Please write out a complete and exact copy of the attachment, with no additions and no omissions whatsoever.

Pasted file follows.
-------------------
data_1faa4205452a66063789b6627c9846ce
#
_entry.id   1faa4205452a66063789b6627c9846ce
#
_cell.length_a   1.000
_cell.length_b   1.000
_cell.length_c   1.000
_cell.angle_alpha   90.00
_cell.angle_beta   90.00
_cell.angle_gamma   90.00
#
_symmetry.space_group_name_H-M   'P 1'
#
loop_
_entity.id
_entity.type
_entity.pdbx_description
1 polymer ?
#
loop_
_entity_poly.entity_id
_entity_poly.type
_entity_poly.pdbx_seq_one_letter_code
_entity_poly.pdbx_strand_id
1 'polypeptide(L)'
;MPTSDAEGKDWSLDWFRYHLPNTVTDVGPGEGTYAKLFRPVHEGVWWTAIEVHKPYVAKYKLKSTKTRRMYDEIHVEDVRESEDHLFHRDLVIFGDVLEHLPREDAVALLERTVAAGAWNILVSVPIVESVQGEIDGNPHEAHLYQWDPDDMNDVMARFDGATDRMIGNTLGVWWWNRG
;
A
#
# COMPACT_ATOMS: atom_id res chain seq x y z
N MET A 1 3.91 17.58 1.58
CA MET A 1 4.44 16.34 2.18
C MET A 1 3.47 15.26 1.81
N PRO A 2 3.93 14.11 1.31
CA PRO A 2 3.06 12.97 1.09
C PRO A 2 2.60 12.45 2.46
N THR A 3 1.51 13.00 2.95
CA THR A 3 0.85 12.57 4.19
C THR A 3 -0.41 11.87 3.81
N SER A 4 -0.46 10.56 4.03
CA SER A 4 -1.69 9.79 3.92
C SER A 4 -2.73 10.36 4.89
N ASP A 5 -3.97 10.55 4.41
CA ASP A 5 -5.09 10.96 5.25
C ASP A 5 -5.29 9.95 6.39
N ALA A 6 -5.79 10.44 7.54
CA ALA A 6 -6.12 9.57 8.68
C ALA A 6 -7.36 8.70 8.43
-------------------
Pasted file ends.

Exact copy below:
data_1faa4205452a66063789b6627c9846ce
#
_entry.id   1faa4205452a66063789b6627c9846ce
#
_cell.length_a   1.000
_cell.length_b   1.000
_cell.length_c   1.000
_cell.angle_alpha   90.00
_cell.angle_beta   90.00
_cell.angle_gamma   90.00
#
_symmetry.space_group_name_H-M   'P 1'
#
loop_
_entity.id
_entity.type
_entity.pdbx_description
1 polymer ?
#
loop_
_entity_poly.entity_id
_entity_poly.type
_entity_poly.pdbx_seq_one_letter_code
_entity_poly.pdbx_strand_id
1 'polypeptide(L)'
;MPTSDAEGKDWSLDWFRYHLPNTVTDVGPGEGTYAKLFRPVHEGVWWTAIEVHKPYVAKYKLKSTKTRRMYDEIHVEDVRESEDHLFHRDLVIFGDVLEHLPREDAVALLERTVAAGAWNILVSVPIVESVQGEIDGNPHEAHLYQWDPDDMNDVMARFDGATDRMIGNTLGVWWWNRG
;
A
#
# COMPACT_ATOMS: atom_id res chain seq x y z
N MET A 1 3.91 17.58 1.58
CA MET A 1 4.44 16.34 2.18
C MET A 1 3.47 15.26 1.81
N PRO A 2 3.93 14.11 1.31
CA PRO A 2 3.06 12.97 1.09
C PRO A 2 2.60 12.45 2.46
N THR A 3 1.51 13.00 2.95
CA THR A 3 0.85 12.57 4.19
C THR A 3 -0.41 11.87 3.81
N SER A 4 -0.46 10.56 4.03
CA SER A 4 -1.69 9.79 3.92
C SER A 4 -2.73 10.36 4.89
N ASP A 5 -3.97 10.55 4.41
CA ASP A 5 -5.09 10.96 5.25
C ASP A 5 -5.29 9.95 6.39
N ALA A 6 -5.79 10.44 7.54
CA ALA A 6 -6.12 9.57 8.68
C ALA A 6 -7.36 8.70 8.43